The Old Man and the Sea
Santiago: Transcending Heroism 11th Grade
In Ernest Hemingway’s work of literary brilliance, The Old Man and The Sea, Santiago finds himself pitted against a beauty of nature – a beast in the eyes of man. At first glance transcending the task of slaying the marlin is what makes Santiago a hero, but in retrospect there is much more than simply killing the brazen fish that defines Santiago’s true role as a heroic emblem. Through conquering his conflicts against the sea, its inhabitants, and even himself, Santiago proves that “a man can be destroyed but not defeated,” and ultimately cements his place as a unique hero in literature (103).
From the first line of the novella, a beaten tone is introduced and Santiago is pitted against his struggle with defeat. “He was an old man who fished alone in a skiff in the Gulf Stream and he had gone eighty-four days now without taking a fish;” instantly the audience is made aware of Santiago’s first of many obstacles (9). Santiago claims to be ridden of any former luck he may have had and the few background characters of the novel help to further express this opinion. His fellow fishermen pity him, and his one side companion is even forced to abandon him because of his infamous...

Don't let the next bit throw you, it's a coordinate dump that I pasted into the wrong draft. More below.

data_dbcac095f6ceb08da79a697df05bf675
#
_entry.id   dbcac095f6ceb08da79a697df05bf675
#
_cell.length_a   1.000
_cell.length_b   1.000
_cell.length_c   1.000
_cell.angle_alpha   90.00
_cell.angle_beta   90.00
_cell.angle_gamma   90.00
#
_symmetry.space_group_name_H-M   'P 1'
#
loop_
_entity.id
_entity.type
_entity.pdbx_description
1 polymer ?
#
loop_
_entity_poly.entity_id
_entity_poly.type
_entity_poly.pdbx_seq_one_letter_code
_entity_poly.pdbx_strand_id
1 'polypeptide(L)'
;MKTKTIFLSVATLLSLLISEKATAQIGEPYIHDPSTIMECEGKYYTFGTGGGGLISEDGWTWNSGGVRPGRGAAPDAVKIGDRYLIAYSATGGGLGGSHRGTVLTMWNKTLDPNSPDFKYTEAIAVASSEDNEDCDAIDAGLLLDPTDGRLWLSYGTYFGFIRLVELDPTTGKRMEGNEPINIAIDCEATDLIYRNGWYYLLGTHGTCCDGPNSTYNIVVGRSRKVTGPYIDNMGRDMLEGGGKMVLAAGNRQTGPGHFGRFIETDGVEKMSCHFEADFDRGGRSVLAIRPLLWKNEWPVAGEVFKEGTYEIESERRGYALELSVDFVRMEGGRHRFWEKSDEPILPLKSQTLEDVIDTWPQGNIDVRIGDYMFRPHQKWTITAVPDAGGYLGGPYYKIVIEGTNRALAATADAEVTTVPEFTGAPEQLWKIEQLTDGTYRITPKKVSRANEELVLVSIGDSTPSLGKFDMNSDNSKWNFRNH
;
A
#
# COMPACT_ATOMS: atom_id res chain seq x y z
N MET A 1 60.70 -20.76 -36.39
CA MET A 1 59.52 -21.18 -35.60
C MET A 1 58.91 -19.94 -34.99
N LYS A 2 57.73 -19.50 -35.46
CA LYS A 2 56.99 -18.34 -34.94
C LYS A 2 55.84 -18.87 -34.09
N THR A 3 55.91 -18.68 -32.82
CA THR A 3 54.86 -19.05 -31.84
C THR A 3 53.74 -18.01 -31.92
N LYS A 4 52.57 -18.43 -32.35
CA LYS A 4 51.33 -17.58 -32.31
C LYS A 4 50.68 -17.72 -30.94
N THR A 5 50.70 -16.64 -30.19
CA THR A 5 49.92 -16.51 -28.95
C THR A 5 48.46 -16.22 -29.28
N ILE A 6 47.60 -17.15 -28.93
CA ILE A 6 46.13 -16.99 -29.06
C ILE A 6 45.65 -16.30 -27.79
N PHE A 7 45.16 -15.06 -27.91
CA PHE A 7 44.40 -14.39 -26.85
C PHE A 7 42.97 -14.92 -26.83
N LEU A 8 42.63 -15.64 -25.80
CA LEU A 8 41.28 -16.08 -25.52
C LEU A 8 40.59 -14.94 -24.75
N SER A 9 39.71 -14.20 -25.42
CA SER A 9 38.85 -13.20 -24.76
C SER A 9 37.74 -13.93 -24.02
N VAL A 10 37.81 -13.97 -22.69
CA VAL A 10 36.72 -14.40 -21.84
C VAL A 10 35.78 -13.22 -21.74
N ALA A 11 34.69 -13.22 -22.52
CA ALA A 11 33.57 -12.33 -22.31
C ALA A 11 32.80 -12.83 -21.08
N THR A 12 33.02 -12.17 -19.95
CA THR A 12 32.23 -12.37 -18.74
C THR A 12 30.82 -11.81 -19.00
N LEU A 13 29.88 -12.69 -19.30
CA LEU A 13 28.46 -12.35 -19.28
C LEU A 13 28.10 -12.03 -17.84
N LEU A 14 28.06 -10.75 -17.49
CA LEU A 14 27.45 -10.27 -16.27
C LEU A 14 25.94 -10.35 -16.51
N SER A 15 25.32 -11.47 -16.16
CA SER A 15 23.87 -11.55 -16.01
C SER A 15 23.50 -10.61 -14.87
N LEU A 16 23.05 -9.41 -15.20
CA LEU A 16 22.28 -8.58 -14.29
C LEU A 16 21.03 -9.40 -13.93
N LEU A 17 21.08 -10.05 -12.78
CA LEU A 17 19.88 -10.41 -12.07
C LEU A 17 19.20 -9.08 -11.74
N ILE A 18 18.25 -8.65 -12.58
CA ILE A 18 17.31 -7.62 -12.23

Join Now to View Premium Content
GradeSaver provides access to 849 study guide PDFs and quizzes, 6366 literature essays, 1754 sample college application essays, 259 lesson plans, and ad-free surfing in this premium content, “Members Only” section of the site! Membership includes a 10% discount on all editing orders.
Already a member? Log in